Statement from Bishop Marc Andrus on the death of The Rt. Rev. Frank Tracy Griswold III, 25th Presiding Bishop of the Episcopal Church, who died on Sunday, March 5.

Give rest, O Christ, to thy servant with thy saints, where sorrow and pain are no more, neither sighing, but life everlasting.

Dear Beloved Community in the Diocese of California – The sad news of the death of former Presiding Bishop Frank Griswold came as a surprise for me, and I’m sure many in our diocese.  In addition to sharing Presiding Bishop Curry’s prayer and the Griswold family’s obituary for Bishop Frank, I’d like to also share a few of my memories with you.

Bishop Frank Griswold was the chief consecrator when I was ordained as a bishop on February 7, 2002. Before that time, he was a remote figure for me, but one of great interest and curiosity. I first heard Frank’s name when he emerged as a candidate for Presiding Bishop. At the time I was a priest in the Diocese of Virginia and had been formed at Virginia Seminary; in other words, a person raised up in a Low Church environment, which I naively took to be normative across the Episcopal Church.   I said, upon hearing about Frank’s candidacy, “He can’t be elected, can he?”  But with time, I learned much about the beauty and depth of high church liturgy and worship from Bishop Frank.

More meaningfully, I also heard about a House of Bishops’ gathering at the Kanuga Camp and Conference Center in North Carolina in the early years of Frank’s tenure as Presiding Bishop, at which Bishop Griswold invited all the bishops to dance together in a dance of the Trinity, of the Trinity’s energies of dispossession and possession, of giving and receiving. Prior to hearing a wisp of this story of a spiritual dance or practice, the very idea of the House of Bishops was at best vague to me. My imagination was activated about the House of Bishops, and Frank as the Presiding Bishop – the House of Bishops and its head now began to appear as spiritual leaders, followers of Jesus Christ, in addition to their undoubtedly important roles in administration.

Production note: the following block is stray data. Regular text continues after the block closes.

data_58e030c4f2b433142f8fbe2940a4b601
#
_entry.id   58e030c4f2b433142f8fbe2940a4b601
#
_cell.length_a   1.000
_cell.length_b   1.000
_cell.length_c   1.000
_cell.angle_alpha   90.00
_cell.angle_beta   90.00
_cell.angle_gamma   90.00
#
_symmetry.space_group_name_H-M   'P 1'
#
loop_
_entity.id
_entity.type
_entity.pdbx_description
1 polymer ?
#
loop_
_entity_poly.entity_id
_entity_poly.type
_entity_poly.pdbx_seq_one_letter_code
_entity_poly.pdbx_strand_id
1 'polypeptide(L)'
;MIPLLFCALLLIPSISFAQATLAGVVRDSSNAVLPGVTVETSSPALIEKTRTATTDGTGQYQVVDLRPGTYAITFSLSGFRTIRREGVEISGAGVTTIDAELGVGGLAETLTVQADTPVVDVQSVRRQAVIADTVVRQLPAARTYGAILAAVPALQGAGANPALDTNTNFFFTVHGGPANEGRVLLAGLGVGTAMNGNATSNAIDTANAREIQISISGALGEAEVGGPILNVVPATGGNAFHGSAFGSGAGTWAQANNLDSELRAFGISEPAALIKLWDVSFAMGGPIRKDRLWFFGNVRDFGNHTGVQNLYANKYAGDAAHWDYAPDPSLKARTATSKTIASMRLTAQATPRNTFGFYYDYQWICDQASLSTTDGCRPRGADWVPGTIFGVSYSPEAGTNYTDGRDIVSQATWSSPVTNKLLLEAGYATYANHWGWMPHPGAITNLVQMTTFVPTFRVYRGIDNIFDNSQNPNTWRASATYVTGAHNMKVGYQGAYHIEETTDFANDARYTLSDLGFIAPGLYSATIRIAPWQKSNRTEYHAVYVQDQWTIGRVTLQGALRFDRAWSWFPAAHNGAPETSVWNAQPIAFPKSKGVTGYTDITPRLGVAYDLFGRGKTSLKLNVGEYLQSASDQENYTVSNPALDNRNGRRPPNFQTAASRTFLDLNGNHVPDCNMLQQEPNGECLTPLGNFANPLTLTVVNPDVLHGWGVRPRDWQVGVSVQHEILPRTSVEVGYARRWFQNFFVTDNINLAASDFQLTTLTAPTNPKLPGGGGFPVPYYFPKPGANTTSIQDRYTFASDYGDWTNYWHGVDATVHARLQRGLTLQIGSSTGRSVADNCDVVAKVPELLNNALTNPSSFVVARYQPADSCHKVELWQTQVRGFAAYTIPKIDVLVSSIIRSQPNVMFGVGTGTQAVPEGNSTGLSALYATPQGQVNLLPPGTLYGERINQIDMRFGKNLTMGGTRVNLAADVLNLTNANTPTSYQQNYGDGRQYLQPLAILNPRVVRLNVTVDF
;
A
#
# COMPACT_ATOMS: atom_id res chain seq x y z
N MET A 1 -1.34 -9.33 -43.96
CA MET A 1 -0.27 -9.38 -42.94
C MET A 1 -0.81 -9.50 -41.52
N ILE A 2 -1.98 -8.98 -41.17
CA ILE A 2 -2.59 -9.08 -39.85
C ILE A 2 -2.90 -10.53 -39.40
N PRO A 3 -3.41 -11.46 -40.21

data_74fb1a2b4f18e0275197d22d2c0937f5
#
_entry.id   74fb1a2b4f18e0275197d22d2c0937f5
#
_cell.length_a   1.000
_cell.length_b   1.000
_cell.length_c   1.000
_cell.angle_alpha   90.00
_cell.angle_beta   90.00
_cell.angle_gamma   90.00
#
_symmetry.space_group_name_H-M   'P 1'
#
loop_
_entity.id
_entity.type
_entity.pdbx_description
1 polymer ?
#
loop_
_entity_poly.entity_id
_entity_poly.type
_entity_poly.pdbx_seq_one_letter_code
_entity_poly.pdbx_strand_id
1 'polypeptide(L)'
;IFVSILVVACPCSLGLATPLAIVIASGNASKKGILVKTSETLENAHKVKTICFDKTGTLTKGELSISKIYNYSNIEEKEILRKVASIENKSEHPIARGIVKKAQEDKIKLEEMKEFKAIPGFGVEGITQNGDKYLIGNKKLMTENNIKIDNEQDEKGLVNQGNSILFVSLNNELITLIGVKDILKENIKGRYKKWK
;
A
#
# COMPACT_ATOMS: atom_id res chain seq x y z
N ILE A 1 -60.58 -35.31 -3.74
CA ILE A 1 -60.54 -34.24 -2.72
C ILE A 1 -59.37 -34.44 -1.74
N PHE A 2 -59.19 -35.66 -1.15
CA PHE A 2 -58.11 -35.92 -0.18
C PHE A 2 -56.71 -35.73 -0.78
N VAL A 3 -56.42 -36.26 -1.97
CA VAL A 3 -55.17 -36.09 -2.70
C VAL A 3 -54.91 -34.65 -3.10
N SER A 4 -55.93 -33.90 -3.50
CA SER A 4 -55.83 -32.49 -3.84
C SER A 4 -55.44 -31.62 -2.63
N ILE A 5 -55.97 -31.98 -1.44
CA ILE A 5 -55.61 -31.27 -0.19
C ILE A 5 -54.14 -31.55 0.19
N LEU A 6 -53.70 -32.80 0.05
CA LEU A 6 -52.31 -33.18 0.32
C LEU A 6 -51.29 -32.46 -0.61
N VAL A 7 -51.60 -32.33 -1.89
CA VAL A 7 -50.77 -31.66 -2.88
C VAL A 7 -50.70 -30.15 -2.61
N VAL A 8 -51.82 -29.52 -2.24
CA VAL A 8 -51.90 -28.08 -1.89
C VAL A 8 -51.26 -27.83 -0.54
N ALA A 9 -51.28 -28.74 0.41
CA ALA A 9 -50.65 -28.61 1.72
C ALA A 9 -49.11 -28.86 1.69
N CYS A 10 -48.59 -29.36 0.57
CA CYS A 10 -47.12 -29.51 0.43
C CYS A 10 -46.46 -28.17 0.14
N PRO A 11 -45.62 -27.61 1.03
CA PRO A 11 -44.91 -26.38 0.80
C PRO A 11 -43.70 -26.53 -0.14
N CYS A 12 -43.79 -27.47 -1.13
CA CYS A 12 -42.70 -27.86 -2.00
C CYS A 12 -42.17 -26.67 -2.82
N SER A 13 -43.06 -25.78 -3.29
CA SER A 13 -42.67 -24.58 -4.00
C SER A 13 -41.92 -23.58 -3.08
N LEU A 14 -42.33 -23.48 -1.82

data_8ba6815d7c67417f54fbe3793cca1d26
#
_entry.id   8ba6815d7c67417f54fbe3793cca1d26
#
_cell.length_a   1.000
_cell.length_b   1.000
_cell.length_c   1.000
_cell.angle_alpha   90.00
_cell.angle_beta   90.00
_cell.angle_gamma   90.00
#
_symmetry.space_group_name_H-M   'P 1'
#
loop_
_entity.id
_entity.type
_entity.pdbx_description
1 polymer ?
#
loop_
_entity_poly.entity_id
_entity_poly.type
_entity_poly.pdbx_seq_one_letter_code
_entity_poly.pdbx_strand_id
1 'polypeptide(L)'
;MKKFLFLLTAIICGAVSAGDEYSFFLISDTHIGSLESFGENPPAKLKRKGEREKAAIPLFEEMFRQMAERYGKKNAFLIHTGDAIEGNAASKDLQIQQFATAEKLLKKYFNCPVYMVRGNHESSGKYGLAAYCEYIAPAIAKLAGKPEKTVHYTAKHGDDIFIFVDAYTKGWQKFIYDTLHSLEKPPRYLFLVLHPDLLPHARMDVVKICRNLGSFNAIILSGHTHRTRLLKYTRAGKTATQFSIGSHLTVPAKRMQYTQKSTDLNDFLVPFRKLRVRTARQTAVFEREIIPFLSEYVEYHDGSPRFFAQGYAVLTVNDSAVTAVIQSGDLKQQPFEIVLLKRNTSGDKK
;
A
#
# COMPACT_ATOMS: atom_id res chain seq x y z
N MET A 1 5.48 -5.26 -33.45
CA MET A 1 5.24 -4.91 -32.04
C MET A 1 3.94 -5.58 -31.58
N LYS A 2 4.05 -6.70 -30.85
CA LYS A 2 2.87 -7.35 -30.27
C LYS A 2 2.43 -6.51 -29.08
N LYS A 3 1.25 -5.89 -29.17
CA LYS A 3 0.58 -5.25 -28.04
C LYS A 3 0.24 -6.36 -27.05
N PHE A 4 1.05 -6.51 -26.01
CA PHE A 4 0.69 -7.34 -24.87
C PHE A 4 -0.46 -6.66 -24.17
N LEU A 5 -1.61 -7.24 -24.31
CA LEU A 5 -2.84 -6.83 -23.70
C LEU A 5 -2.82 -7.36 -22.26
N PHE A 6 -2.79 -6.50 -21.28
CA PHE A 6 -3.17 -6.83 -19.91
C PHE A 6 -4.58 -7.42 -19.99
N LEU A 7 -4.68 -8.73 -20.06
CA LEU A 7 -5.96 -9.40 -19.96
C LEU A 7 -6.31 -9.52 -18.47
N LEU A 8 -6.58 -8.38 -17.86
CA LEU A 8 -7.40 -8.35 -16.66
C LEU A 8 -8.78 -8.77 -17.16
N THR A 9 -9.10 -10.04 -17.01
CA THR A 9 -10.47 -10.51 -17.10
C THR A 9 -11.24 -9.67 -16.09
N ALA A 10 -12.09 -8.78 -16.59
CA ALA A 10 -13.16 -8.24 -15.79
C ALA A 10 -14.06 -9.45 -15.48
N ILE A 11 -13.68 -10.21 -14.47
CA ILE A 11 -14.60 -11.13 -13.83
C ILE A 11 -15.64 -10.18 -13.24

The above being true, at that time I had not even an inkling of thought about being called to the ministry of a bishop. Then, with my election and consecration in early 2002, Frank became much more prominent in my life. He was not only the Presiding Bishop under whom I initially served, he was a kind, wise and generous mentor. I hope I assimilated his lessons to me, both those that he intentionally imparted and those I gleaned by observation.

As the whole Church, and within it the House of Bishops struggled over the recognition of the full rights of LGBTQ people, Frank led us with both great, steady courage and equipoise. Bishop Frank drew on the depth of his formation in Ignatian spirituality to help the House of Bishops discern its way forward, a path that led us to become more just, more in conformance with the dream of God, as Verna Dozier would have put it.

A last memory to share comes from a Diocese of California clergy retreat shortly before COVID, when I invited Bishop Frank to lead our clergy in a time of spiritual reflection.  Bishop Frank’s teachings came from his life of deep prayer, which fueled his attention to the world.  My time with him then was a gift.  We talked on the long drive from San Francisco to Healdsburg and back, and during breaks at the clergy retreat, and while our time was marked by fun, it was also a time when Bishop Frank was attentive to our friendship and my ministry as a bishop.

Sheila and I are praying for Frank’s wife, Phoebe and their daughters. I will miss Frank Griswold, and always feel gratitude for his leadership of our Church through crucial times of change, and for the kindness and support he always offered to me and our family.

Ellie Simpson
Author: Ellie Simpson